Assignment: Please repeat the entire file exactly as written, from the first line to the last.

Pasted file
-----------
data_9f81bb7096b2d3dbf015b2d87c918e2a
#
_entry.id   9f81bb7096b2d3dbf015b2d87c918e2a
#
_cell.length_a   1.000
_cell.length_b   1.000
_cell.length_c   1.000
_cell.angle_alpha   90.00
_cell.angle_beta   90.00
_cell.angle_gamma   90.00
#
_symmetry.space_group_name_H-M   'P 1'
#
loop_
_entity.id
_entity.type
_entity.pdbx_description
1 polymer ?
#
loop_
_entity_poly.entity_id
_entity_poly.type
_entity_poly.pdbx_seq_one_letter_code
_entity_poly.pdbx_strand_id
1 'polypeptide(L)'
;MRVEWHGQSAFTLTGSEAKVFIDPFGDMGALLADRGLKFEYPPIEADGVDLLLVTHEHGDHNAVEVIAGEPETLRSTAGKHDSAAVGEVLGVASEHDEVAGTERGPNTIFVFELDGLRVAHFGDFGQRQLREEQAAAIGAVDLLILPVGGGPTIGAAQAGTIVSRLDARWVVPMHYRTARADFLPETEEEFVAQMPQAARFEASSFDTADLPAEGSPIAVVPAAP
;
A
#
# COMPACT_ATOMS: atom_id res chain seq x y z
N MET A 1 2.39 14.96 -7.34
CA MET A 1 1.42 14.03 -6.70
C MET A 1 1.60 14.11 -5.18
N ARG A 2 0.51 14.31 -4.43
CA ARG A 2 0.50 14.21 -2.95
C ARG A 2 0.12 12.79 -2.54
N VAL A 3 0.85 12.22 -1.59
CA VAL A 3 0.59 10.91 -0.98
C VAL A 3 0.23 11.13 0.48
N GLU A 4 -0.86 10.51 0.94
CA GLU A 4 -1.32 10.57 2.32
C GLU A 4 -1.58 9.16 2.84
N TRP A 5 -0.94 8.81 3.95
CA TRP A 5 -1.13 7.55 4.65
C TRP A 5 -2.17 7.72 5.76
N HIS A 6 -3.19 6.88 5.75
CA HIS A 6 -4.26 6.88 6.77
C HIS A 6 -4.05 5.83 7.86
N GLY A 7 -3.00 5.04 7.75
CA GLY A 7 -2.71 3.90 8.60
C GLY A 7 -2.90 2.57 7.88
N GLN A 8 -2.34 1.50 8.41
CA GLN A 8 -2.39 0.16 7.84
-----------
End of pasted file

data_9f81bb7096b2d3dbf015b2d87c918e2a
#
_entry.id   9f81bb7096b2d3dbf015b2d87c918e2a
#
_cell.length_a   1.000
_cell.length_b   1.000
_cell.length_c   1.000
_cell.angle_alpha   90.00
_cell.angle_beta   90.00
_cell.angle_gamma   90.00
#
_symmetry.space_group_name_H-M   'P 1'
#
loop_
_entity.id
_entity.type
_entity.pdbx_description
1 polymer ?
#
loop_
_entity_poly.entity_id
_entity_poly.type
_entity_poly.pdbx_seq_one_letter_code
_entity_poly.pdbx_strand_id
1 'polypeptide(L)'
;MRVEWHGQSAFTLTGSEAKVFIDPFGDMGALLADRGLKFEYPPIEADGVDLLLVTHEHGDHNAVEVIAGEPETLRSTAGKHDSAAVGEVLGVASEHDEVAGTERGPNTIFVFELDGLRVAHFGDFGQRQLREEQAAAIGAVDLLILPVGGGPTIGAAQAGTIVSRLDARWVVPMHYRTARADFLPETEEEFVAQMPQAARFEASSFDTADLPAEGSPIAVVPAAP
;
A
#
# COMPACT_ATOMS: atom_id res chain seq x y z
N MET A 1 2.39 14.96 -7.34
CA MET A 1 1.42 14.03 -6.70
C MET A 1 1.60 14.11 -5.18
N ARG A 2 0.51 14.31 -4.43
CA ARG A 2 0.50 14.21 -2.95
C ARG A 2 0.12 12.79 -2.54
N VAL A 3 0.85 12.22 -1.59
CA VAL A 3 0.59 10.91 -0.98
C VAL A 3 0.23 11.13 0.48
N GLU A 4 -0.86 10.51 0.94
CA GLU A 4 -1.32 10.57 2.32
C GLU A 4 -1.58 9.16 2.84
N TRP A 5 -0.94 8.81 3.95
CA TRP A 5 -1.13 7.55 4.65
C TRP A 5 -2.17 7.72 5.76
N HIS A 6 -3.19 6.88 5.75
CA HIS A 6 -4.26 6.88 6.77
C HIS A 6 -4.05 5.83 7.86
N GLY A 7 -3.00 5.04 7.75
CA GLY A 7 -2.71 3.90 8.60
C GLY A 7 -2.90 2.57 7.88
N GLN A 8 -2.34 1.50 8.41
CA GLN A 8 -2.39 0.16 7.84